Book Reviews 2018 - #4 Curing Affluenza

Curing Affluenza: How to buy less stuff and save the world - Richard Denniss 2017

This review was written for The Mint Magazine (to which I am an irregular contributor) and is available - alongside some terrific articles - in Issue #4.

It would be cruel to be negative about this book. It is bright, breezy and well written.  It has a broad scope, a big idea, and lots of accessible examples.  It is realistic about the troubles facing the world; and optimistic about what might be done.  What’s not to like?

Perhaps I’m just getting old.  Perhaps I’ve just spent too long reading (and writing) stuff about the terrible mess we’re in and what on earth might be done about it.  Perhaps I’m just suspicious of all the offers in the “popular scholarship” section of the bookshop, where everything has an eye-catching title and hyperbolic endorsements on the cover.

Perhaps – and this, I think, is key – I am just not the target market for this particular book.

But, if not me, who? You? Or someone you know?

The answer starts with the title: Curing Affluenza.  Catchy, yes – but what does it mean?  It means that there’s a disease called affluenza and that it can be cured.  So you probably need to believe that there is indeed a disease called affluenza; and you want to cure it.  Or be cured.

Does that sound like you, or someone you know?

A clearer indication of the target readership appears early in the content. “We need to fundamentally reshape the economy,” Denniss writes in the introduction. It’s all about culture, he explains.  Culture, he says, determines what we really want and it tells us we want bigger cars or smarter phones or bottled water.  Culture specifies the room for political manoeuvre; provides the setting for our individual choices; and comprises the means by which our individual choices as consumers and citizens ceaselessly feed back and forth into one another.

And this ceaselessness extends over time, too, he explains.  Great industries rise and fall, and so too do political ideologies.  Nobody is any good at predicting anything, especially economists.  Change is ceaseless, of that we can be sure: who knows what jobs will exist in a few years’ time?

So Denniss asks: why be depressed? Yes, climate change is terrifying.  Yes, there are evil corporations in the world.  Yes, providing subsidy to big businesses to extract finite fossil fuels from the ground for the purposes of cooking the planet under the veneer of job creation is – as Denniss puts it – “complete bullshit”.  But there are, he asserts, things we can do.

We can consume experiences not goods.  We can repair things rather than buying new ones. We can share the things we have, and demand more leisure.  We can stop worrying about how big the economy is and worry instead about its shape.  We can be the change we want to see in the world.  And because everything always changes, eventually everything will get better if we all do the better things.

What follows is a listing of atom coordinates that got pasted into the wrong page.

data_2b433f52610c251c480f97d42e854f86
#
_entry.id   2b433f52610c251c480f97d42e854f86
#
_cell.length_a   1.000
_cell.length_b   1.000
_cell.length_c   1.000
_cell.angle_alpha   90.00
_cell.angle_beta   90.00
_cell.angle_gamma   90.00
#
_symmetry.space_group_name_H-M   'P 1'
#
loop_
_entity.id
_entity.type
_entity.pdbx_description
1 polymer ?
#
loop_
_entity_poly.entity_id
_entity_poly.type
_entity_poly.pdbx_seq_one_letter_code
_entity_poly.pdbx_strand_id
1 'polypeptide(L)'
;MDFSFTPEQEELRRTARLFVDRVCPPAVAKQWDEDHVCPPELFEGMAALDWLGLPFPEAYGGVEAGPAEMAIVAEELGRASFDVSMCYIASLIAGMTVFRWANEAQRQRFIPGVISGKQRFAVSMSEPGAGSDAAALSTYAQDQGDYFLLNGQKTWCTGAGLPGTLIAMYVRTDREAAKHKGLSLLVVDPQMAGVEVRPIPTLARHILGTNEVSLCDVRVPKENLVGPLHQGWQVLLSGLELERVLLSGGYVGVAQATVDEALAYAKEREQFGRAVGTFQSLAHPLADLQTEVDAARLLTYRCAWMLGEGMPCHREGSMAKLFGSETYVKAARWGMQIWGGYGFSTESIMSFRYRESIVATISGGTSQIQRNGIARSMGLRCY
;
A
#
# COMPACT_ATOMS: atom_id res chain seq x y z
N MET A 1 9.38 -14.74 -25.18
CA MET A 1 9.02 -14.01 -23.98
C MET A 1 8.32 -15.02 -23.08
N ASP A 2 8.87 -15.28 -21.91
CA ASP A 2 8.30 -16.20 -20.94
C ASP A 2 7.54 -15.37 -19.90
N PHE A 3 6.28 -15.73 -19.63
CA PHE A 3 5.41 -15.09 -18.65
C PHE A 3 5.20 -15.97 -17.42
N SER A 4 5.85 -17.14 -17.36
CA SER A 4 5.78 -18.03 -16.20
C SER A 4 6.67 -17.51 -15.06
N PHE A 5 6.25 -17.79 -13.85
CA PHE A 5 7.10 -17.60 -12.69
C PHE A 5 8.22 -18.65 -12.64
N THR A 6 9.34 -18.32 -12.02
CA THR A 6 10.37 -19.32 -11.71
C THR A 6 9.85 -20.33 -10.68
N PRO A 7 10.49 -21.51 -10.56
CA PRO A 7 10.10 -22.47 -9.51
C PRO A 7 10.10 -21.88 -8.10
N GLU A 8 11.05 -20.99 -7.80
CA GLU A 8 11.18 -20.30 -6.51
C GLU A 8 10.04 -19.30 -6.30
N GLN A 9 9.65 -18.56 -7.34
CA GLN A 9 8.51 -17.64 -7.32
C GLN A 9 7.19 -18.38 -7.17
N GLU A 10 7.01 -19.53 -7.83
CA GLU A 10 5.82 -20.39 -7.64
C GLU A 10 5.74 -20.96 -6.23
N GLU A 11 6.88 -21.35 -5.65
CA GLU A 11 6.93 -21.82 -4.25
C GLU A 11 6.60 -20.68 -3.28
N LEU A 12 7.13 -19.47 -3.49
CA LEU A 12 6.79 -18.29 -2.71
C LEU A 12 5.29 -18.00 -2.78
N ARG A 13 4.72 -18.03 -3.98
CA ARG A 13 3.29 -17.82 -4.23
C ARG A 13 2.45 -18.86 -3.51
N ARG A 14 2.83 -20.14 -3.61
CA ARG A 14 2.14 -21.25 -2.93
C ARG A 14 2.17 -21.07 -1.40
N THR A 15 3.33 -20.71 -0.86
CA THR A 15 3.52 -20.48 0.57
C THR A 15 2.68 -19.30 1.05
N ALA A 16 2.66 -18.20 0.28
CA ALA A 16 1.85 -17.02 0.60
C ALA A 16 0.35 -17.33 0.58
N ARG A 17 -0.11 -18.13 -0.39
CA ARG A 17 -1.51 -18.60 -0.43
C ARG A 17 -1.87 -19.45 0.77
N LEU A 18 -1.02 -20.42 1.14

Does that sound like you? Or someone you know?

As well as the content – the big picture argument about culture, the nature of this thing we call an economy, the scope for human agency – Denniss’s method is also important.  There are almost no references.  There are no footnotes or sources.  There are no charts and no numbers.  There is almost no evidence.

I open the book at random to support this assertion and find, on page 164, the following:

“The fact that [a substantial increase in human life expectancy and a significant improvement in the physical standard of living for the majority of the population] has also driven high rates of bio-diversity loss around the world and a rapid reduction in the amount of open space per person…is, again, a reflection of the shape of economic growth, not proof that the rate of economic growth has been too slow – or too fast.”

This sweeping remark is typical.  It might well be true, but without any pointers to sources, it’s difficult to be sure. You just have to believe him.  You just have to be the kind of reader that isn’t bothered about such a thing.

Does that sound like you, or someone you know?

I think, in the end, that this is a book for people younger than me, people who have a reasonably well-developed sense that all is not well in the world, who have a feeling that they should be doing something about it and who are looking for ideas about what those somethings might be.

These readers do not want to encounter scary phrases like 'pluralist economics' or 'complex systems' or 'path dependency' or 'positional goods'. They are not that bothered about the theory or the detail of the evidence base or the macro-economics of sustainability. They have not read the academic stuff and they probably never will.

And it’s at this point that my cruel curmudgeonliness is confirmed.  To me, Curing Affluenza felt like some sort of lightweight, self-help book for people who can’t be bothered to do the reading and, on that basis, I don’t like it.

But in reality, an economic transformation of the kind that Denniss advocates – and which I, too, believe is necessary – will require enlightened action by millions of ordinary people.   It’s all about those old-school fundamentals, supply and demand. If everyone starts to demand a more sustainable economy, what choice will the supply side have?

From that perspective, Denniss has done something potentially important, as well as useful: he has written something that might actually be read by a wider audience and who might, just, start to demand real change.  Are you in that audience?  I don’t know.  But I bet that someone you know is.  Buy this for them as a gift – it might just help save the world.


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